hen someone is angry, our instinctive reaction typically is to get defensive (if the person is angry at us) or to give advice (if he/she is angry at someone else). These responses are not useful -- they do not resolve the situation and even may inflame him further. More effective...
WHEN YOU ARE NOT THE Target
If your answer to any of the four I AM WORTH IT questions gets a "no" -- focus on controlling your reaction. Don't say anything to the person. Instead, if the situation isn't important or can't be changed, say to yourself, "Hey, it's not that important," or "There's nothing I can do to change this guy." If requesting change isn't appropriate or worth it, you can distract yourself by thinking about something pleasant or doing something else... or by taking a few deep breaths and thinking the word "calm" as you inhale and "down" as you exhale. This is not the same as passively giving in. You are evaluating the situation and making a rational decision.
When he has talked himself out, acknowledge his feelings -- whether or not you agree with his views.
Example: "Wow, you're really angry with your boss. I can see how upset you are."
After listening and acknowledging, ask if there is any way you can help. In many cases, the other person will say that you have helped just by listening. You also might be able to assist with brainstorming and problem solving. But if you try to solve the problem before hearing the person out or without his approval, he most likely will feel angrier.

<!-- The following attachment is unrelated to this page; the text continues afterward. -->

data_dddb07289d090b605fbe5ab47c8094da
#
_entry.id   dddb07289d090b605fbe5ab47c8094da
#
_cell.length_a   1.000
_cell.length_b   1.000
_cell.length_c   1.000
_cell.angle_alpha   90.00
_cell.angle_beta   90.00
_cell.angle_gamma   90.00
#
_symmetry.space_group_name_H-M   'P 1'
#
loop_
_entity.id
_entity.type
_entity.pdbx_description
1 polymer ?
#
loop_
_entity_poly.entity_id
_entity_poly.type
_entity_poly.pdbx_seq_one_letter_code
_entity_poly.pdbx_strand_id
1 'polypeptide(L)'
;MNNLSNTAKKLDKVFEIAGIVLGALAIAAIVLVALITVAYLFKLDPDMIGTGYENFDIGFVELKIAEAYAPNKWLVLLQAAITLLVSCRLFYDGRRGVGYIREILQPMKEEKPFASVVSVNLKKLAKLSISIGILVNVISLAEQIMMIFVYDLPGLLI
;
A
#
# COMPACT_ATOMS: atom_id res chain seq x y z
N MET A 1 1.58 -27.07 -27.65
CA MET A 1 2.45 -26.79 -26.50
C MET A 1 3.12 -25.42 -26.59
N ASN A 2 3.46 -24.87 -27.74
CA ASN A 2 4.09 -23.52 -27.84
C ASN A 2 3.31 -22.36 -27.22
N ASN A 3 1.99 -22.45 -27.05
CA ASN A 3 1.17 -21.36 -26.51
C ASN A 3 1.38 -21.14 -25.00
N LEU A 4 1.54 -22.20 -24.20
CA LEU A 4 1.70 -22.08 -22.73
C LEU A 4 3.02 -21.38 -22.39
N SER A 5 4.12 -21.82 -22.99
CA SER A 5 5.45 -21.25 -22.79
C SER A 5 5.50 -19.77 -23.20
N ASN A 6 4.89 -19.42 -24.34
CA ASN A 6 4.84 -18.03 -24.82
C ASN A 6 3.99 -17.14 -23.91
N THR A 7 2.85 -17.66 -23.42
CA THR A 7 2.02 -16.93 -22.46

WHEN THE ANGER IS DIRECTED AT YOU
Instead, before responding, pause for a few moments and silently ask yourself four questions...
1. Is this situation important?
2. Is my reaction appropriate?
3. Is the situation modifiable?
4. If so, is taking action worth it?
To remember the four questions when you are under stress, use the partial acronym I AM WORTH IT. I stands for Important... AM stands for Appropriate and Modifiable... WORTH IT, of course, stands for the last question.
If the answer to all four questions is "yes," then assert yourself by telling the person...
Exactly what he is doing.
How it makes you feel.
What, specifically, you would like him to do differently.Keep your voice fairly quiet and your tone neutral. Describe behavior, not motives or personal characteristics.
Example: My wife used this technique when I came home in a bad mood at the end of a tough day. Virginia was preparing dinner. On the kitchen counter was a big stack of mail-order catalogs that she had promised to look through a few days earlier. I snapped, "What are these damn catalogs doing here?"
Virginia didn't say a word for about 20 seconds. Then she replied calmly, "Redford, you just walked into the kitchen and said, 'What are these damn catalogs doing here?'' (She told me what I had done.) I came home early to make dinner, and now, I am feeling hurt, unappreciated and, frankly, angry at you. (She told me how it made her feel.) Would it be possible for you to come home at the end of the day and not have the first words out of your mouth be something critical?" (What she would like me to do.)
I turned around, walked out of the kitchen, came back in and said, "Mmm, smells good. What's for supper?"
When I first arrived home, Virginia could have fueled an argument by snapping back, "What's the matter with you, coming home and criticizing me?" Instead, during those 20 seconds of silence, she asked herself the four questions. Then she made a specific observation and a request for change.
If you need to respond to an angry outburst in a setting where expressing personal feelings is not appropriate -- for example, at work -- use a results-oriented word, such as "helpful."
Example: "Bill, you just told me that my marketing idea for the new product is the stupidest thing you ever heard. I need to let you know that calling my suggestion stupid isn't helpful. If you could give me some of the reasons you think it won't work, I'd appreciate it."